Range of motion limited in professional baseball pitchers

Now that the Chicago White Sox have swept the Houston Astros in the World Series, most baseball players are taking some time to rest. Time off is especially important for pitchers because throwing a baseball overhand is both an unnatural motion and a burden on the shoulder and the elbow. Now a research team led by Washington University sports medicine specialists has found that professional pitchers have significantly decreased range of motion in their throwing elbows.

The researchers report in the American Journal of Sports Medicine on a study of 33 professional baseball pitchers. Trainers and team doctors measured the pitchers’ ability to bend, straighten and rotate their elbows and found that range of motion in the dominant elbow was limited when compared to the other arm.

Pitchers often lose range of motion in their pitching elbows.
Pitchers often lose range of motion in their pitching elbows.

“On average, pitchers had an 8 degree loss of the ability to straighten their elbow when compared to the elbow in their non-dominant arm,” says first author Rick W. Wright, M.D., assistant professor of orthopaedic surgery and co-director of the Division of Sports Medicine at Washington University School of Medicine and Barnes-Jewish Hospital in St. Louis. “But despite the fact that they lose range of motion, we’ve been unable to show that there’s a functional impact.”

The pitchers in the study not only couldn’t straighten their arm as far, called extension, they also had difficulty bending the elbow (flexion). A pitcher’s dominant elbow bent about 5 degrees less than the elbow in his other arm. But the study found no significant difference in the ability of the elbow to rotate, (supination and pronation).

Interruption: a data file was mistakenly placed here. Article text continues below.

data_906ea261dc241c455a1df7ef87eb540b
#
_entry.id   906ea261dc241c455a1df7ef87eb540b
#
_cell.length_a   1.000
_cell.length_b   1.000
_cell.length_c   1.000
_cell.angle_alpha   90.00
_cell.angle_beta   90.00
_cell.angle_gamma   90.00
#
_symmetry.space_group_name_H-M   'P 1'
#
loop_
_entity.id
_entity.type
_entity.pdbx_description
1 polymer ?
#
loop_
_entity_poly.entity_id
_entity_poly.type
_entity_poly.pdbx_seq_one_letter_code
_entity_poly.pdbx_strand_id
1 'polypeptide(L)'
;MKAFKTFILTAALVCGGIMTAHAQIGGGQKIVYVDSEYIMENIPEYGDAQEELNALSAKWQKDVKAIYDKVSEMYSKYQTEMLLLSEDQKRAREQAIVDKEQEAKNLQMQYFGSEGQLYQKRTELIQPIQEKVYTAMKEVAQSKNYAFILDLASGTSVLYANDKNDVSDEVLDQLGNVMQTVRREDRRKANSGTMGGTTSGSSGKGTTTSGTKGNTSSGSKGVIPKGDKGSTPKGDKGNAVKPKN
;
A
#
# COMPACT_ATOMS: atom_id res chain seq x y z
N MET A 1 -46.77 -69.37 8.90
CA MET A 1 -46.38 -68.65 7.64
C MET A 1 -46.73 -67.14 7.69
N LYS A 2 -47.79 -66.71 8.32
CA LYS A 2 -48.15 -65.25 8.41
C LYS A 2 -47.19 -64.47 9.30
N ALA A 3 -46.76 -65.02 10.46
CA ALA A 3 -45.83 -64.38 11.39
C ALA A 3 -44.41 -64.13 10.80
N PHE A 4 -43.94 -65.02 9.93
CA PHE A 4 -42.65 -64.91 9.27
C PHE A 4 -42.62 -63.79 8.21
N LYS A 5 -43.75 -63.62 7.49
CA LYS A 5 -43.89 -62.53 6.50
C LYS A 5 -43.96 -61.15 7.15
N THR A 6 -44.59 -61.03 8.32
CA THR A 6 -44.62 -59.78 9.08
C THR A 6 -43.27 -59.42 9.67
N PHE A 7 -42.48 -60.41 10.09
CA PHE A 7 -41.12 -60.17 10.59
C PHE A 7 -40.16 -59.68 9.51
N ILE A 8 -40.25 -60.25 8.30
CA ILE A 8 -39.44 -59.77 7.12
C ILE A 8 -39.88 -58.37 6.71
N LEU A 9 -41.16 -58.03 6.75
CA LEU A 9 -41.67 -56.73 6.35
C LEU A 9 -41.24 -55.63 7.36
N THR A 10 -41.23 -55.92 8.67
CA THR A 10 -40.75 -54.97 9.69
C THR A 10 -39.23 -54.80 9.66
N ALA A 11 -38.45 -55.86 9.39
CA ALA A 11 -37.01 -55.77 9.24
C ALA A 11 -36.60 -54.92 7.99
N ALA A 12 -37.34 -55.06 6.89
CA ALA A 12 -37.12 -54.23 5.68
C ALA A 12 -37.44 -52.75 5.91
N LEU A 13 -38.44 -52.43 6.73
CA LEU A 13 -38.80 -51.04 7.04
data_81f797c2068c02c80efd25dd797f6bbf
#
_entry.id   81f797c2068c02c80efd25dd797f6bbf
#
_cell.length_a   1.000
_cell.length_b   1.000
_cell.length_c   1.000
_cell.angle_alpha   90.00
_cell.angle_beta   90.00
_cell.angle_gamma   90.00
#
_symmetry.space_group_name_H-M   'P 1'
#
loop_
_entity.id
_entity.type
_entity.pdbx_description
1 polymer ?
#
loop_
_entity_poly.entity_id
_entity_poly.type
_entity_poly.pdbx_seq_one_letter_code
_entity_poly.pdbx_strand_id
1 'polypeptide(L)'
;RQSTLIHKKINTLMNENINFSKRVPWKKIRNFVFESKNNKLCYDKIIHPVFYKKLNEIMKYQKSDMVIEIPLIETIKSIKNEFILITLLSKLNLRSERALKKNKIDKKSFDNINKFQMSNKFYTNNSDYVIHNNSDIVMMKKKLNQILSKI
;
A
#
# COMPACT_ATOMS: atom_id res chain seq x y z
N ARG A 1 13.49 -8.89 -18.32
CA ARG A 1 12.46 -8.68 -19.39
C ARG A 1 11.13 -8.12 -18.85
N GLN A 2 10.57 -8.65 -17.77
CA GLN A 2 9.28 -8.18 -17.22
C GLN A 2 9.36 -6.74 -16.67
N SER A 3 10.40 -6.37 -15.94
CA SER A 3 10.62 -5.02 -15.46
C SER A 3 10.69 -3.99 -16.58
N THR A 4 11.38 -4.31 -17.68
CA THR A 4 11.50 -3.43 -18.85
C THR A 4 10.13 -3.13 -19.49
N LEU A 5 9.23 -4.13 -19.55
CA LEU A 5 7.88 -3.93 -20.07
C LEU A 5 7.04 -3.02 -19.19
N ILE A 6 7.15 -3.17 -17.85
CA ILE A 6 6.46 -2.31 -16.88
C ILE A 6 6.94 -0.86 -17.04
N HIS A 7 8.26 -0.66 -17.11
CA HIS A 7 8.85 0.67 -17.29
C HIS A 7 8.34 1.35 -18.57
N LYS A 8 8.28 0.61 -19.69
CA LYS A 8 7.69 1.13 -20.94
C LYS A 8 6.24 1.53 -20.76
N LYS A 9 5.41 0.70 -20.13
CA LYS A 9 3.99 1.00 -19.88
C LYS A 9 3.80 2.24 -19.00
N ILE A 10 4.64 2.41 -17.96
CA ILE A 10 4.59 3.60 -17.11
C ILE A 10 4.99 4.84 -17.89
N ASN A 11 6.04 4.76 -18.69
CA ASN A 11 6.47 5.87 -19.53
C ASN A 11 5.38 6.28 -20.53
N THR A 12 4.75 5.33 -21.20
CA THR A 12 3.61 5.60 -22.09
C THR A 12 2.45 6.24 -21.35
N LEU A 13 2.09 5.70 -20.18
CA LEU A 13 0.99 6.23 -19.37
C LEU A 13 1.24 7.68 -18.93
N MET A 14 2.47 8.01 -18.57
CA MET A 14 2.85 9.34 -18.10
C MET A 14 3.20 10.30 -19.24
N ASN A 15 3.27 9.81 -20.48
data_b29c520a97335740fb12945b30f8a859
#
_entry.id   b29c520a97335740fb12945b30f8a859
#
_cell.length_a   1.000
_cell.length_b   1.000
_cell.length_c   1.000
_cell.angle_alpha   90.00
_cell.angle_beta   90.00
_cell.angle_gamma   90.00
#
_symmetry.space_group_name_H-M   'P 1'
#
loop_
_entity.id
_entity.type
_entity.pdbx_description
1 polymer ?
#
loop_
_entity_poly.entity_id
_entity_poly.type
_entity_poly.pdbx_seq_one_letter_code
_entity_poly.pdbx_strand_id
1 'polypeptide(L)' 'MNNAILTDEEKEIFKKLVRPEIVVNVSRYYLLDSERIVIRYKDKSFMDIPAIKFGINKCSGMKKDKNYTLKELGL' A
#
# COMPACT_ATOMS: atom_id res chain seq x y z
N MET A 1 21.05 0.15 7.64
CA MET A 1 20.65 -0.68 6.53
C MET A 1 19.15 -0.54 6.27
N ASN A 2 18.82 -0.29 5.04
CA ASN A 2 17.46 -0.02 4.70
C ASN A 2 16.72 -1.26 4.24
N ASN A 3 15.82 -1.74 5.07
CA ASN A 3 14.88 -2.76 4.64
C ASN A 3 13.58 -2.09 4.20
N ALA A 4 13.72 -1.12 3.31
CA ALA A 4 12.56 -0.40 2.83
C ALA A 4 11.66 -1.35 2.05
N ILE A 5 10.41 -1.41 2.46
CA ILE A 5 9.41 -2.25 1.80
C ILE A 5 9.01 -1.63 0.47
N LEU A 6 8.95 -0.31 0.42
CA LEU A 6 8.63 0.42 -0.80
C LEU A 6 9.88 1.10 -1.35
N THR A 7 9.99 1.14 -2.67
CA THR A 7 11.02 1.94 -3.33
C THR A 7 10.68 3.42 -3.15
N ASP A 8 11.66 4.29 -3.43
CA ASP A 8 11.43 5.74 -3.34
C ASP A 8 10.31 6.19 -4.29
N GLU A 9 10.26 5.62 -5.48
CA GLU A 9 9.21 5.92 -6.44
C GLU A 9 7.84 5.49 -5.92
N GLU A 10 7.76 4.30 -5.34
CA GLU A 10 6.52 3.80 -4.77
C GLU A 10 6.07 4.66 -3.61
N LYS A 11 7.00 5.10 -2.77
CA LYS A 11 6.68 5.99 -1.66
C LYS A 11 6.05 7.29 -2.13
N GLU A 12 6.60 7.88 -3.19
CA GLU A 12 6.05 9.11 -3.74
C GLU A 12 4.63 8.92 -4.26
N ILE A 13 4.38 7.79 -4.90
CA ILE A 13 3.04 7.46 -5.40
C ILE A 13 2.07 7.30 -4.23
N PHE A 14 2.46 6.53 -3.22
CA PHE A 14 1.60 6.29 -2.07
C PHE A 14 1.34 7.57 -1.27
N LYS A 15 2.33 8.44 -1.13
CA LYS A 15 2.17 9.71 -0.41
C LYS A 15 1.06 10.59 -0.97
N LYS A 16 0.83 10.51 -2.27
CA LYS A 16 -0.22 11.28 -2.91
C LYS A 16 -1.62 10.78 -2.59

Wright, the head team physician for the St. Louis Cardinals, says it’s unclear how the losses in range of motion occur.

“Once we looked at all of the data and did the statistical analysis, we could not find a correlation between increased age, innings pitched or injuries,” he says. “We could not find anything that explained why range of motion was inhibited in the pitching elbow.”

That was a surprise.

Rick Wright
Rick Wright

Although it’s not clear why the losses in range of motion occur, Wright says it is clear that the loss is not enough to hurt a pitcher’s ability to perform on the mound. He says even with the losses in motion, most pitchers are still flexible enough to throw a baseball effectively. He also says the losses in motion should not have a negative impact on normal daily activities outside of baseball.

It’s likely professional pitchers start with strong, flexible elbows that can take high amounts of stress, qualities that helped get them to the Major Leagues, Wright says.

“By the time they reach this level, a lot of people have been eliminated who didn’t have elbows that could stand up to these stresses,” he says. “These players definitely have shown that their elbows are made for pitching.”

But not right now. With the World Series in the rear-view mirror and Spring Training still months away, he says sensible pitchers are resting their elbows.

“At this time of year, I recommend that pitchers shut it down as far as throwing a baseball,” he says. “They need this time to rest and to work on basic strengthening and stretching. In December or January, they’ll restart a throwing program with the goal of being ready when Spring Training begins.”

Wright RW, Steger-May K, Wasseerlauf BL, O’Neal ME, Weinberg BW, Paletta GA. Elbow Range of Motion in Professional Baseball Pitchers. The American Journal of Sports Medicine, vol. 34(2); Oct. 11, 2005.

Washington University School of Medicine’s full-time and volunteer faculty physicians also are the medical staff of Barnes-Jewish and St. Louis Children’s hospitals. The School of Medicine is one of the leading medical research, teaching and patient care institutions in the nation, currently ranked third in the nation by U.S. News & World Report. Through its affiliations with Barnes-Jewish and St. Louis Children’s hospitals, the School of Medicine is linked to BJC HealthCare.